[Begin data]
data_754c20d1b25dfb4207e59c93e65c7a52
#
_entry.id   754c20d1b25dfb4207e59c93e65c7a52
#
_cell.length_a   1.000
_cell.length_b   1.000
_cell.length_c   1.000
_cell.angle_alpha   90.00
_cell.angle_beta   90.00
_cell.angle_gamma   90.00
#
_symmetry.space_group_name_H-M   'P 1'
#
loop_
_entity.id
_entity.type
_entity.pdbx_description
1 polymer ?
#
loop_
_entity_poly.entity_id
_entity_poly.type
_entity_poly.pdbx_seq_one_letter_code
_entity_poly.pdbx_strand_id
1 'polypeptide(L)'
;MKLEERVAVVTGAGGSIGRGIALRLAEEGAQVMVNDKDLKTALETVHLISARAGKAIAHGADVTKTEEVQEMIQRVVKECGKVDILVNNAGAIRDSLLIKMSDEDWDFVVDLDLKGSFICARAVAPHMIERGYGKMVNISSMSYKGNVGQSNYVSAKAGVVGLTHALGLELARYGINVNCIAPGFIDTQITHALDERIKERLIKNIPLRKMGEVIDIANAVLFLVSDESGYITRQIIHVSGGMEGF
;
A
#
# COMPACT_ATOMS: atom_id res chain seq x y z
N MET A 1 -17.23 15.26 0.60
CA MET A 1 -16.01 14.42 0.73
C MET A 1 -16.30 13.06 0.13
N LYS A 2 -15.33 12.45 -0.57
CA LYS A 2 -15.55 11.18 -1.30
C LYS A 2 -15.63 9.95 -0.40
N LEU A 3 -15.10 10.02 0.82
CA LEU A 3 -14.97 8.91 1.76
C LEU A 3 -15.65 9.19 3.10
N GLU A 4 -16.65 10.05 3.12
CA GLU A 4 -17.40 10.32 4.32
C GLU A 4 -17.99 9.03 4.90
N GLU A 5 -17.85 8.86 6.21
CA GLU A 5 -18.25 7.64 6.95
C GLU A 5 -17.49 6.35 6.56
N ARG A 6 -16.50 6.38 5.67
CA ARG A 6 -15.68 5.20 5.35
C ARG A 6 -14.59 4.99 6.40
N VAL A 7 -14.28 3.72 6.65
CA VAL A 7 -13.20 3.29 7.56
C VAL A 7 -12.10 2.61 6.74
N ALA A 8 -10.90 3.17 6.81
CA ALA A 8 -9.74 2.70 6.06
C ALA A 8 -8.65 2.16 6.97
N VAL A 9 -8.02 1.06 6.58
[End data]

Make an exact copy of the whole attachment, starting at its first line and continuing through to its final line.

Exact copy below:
data_754c20d1b25dfb4207e59c93e65c7a52
#
_entry.id   754c20d1b25dfb4207e59c93e65c7a52
#
_cell.length_a   1.000
_cell.length_b   1.000
_cell.length_c   1.000
_cell.angle_alpha   90.00
_cell.angle_beta   90.00
_cell.angle_gamma   90.00
#
_symmetry.space_group_name_H-M   'P 1'
#
loop_
_entity.id
_entity.type
_entity.pdbx_description
1 polymer ?
#
loop_
_entity_poly.entity_id
_entity_poly.type
_entity_poly.pdbx_seq_one_letter_code
_entity_poly.pdbx_strand_id
1 'polypeptide(L)'
;MKLEERVAVVTGAGGSIGRGIALRLAEEGAQVMVNDKDLKTALETVHLISARAGKAIAHGADVTKTEEVQEMIQRVVKECGKVDILVNNAGAIRDSLLIKMSDEDWDFVVDLDLKGSFICARAVAPHMIERGYGKMVNISSMSYKGNVGQSNYVSAKAGVVGLTHALGLELARYGINVNCIAPGFIDTQITHALDERIKERLIKNIPLRKMGEVIDIANAVLFLVSDESGYITRQIIHVSGGMEGF
;
A
#
# COMPACT_ATOMS: atom_id res chain seq x y z
N MET A 1 -17.23 15.26 0.60
CA MET A 1 -16.01 14.42 0.73
C MET A 1 -16.30 13.06 0.13
N LYS A 2 -15.33 12.45 -0.57
CA LYS A 2 -15.55 11.18 -1.30
C LYS A 2 -15.63 9.95 -0.40
N LEU A 3 -15.10 10.02 0.82
CA LEU A 3 -14.97 8.91 1.76
C LEU A 3 -15.65 9.19 3.10
N GLU A 4 -16.65 10.05 3.12
CA GLU A 4 -17.40 10.32 4.32
C GLU A 4 -17.99 9.03 4.90
N GLU A 5 -17.85 8.86 6.21
CA GLU A 5 -18.25 7.64 6.95
C GLU A 5 -17.49 6.35 6.56
N ARG A 6 -16.50 6.38 5.67
CA ARG A 6 -15.68 5.20 5.35
C ARG A 6 -14.59 4.99 6.40
N VAL A 7 -14.28 3.72 6.65
CA VAL A 7 -13.20 3.29 7.56
C VAL A 7 -12.10 2.61 6.74
N ALA A 8 -10.90 3.17 6.81
CA ALA A 8 -9.74 2.70 6.06
C ALA A 8 -8.65 2.16 6.97
N VAL A 9 -8.02 1.06 6.58